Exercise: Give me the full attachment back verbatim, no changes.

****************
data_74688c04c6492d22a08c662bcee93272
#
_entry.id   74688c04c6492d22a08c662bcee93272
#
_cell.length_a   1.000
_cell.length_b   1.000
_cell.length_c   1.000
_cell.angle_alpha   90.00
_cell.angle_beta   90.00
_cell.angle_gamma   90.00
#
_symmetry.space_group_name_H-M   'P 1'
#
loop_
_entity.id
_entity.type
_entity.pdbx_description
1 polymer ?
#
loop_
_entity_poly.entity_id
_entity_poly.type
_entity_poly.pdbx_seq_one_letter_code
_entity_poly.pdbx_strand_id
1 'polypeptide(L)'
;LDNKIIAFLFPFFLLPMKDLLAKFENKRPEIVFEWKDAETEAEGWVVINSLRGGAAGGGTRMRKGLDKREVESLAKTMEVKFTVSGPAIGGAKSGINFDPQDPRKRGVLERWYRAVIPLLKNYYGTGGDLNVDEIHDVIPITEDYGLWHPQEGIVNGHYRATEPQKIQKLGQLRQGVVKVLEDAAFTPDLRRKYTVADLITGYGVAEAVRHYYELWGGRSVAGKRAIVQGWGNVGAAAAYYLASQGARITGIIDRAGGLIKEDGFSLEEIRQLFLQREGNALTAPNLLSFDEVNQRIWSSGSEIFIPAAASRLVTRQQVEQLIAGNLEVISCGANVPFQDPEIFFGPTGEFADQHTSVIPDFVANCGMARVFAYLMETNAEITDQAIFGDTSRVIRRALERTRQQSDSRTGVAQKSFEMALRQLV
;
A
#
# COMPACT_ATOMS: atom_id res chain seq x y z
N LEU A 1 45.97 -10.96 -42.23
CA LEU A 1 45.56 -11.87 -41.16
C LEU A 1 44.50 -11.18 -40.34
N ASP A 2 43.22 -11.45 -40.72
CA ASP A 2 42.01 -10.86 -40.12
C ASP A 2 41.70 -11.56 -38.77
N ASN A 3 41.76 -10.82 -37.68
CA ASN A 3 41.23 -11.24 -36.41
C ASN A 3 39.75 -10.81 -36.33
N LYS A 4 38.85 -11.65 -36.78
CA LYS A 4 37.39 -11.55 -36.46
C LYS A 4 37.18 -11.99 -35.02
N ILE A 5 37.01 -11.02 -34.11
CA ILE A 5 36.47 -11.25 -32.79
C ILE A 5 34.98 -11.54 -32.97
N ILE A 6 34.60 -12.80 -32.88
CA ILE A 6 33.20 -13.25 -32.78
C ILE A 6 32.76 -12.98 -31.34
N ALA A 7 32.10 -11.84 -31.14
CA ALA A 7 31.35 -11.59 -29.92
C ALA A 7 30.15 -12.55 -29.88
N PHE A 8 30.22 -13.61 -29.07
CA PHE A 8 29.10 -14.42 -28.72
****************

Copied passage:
data_74688c04c6492d22a08c662bcee93272
#
_entry.id   74688c04c6492d22a08c662bcee93272
#
_cell.length_a   1.000
_cell.length_b   1.000
_cell.length_c   1.000
_cell.angle_alpha   90.00
_cell.angle_beta   90.00
_cell.angle_gamma   90.00
#
_symmetry.space_group_name_H-M   'P 1'
#
loop_
_entity.id
_entity.type
_entity.pdbx_description
1 polymer ?
#
loop_
_entity_poly.entity_id
_entity_poly.type
_entity_poly.pdbx_seq_one_letter_code
_entity_poly.pdbx_strand_id
1 'polypeptide(L)'
;LDNKIIAFLFPFFLLPMKDLLAKFENKRPEIVFEWKDAETEAEGWVVINSLRGGAAGGGTRMRKGLDKREVESLAKTMEVKFTVSGPAIGGAKSGINFDPQDPRKRGVLERWYRAVIPLLKNYYGTGGDLNVDEIHDVIPITEDYGLWHPQEGIVNGHYRATEPQKIQKLGQLRQGVVKVLEDAAFTPDLRRKYTVADLITGYGVAEAVRHYYELWGGRSVAGKRAIVQGWGNVGAAAAYYLASQGARITGIIDRAGGLIKEDGFSLEEIRQLFLQREGNALTAPNLLSFDEVNQRIWSSGSEIFIPAAASRLVTRQQVEQLIAGNLEVISCGANVPFQDPEIFFGPTGEFADQHTSVIPDFVANCGMARVFAYLMETNAEITDQAIFGDTSRVIRRALERTRQQSDSRTGVAQKSFEMALRQLV
;
A
#
# COMPACT_ATOMS: atom_id res chain seq x y z
N LEU A 1 45.97 -10.96 -42.23
CA LEU A 1 45.56 -11.87 -41.16
C LEU A 1 44.50 -11.18 -40.34
N ASP A 2 43.22 -11.45 -40.72
CA ASP A 2 42.01 -10.86 -40.12
C ASP A 2 41.70 -11.56 -38.77
N ASN A 3 41.76 -10.82 -37.68
CA ASN A 3 41.23 -11.24 -36.41
C ASN A 3 39.75 -10.81 -36.33
N LYS A 4 38.85 -11.65 -36.78
CA LYS A 4 37.39 -11.55 -36.46
C LYS A 4 37.18 -11.99 -35.02
N ILE A 5 37.01 -11.02 -34.11
CA ILE A 5 36.47 -11.25 -32.79
C ILE A 5 34.98 -11.54 -32.97
N ILE A 6 34.60 -12.80 -32.88
CA ILE A 6 33.20 -13.25 -32.78
C ILE A 6 32.76 -12.98 -31.34
N ALA A 7 32.10 -11.84 -31.14
CA ALA A 7 31.35 -11.59 -29.92
C ALA A 7 30.15 -12.55 -29.88
N PHE A 8 30.22 -13.61 -29.07
CA PHE A 8 29.10 -14.42 -28.72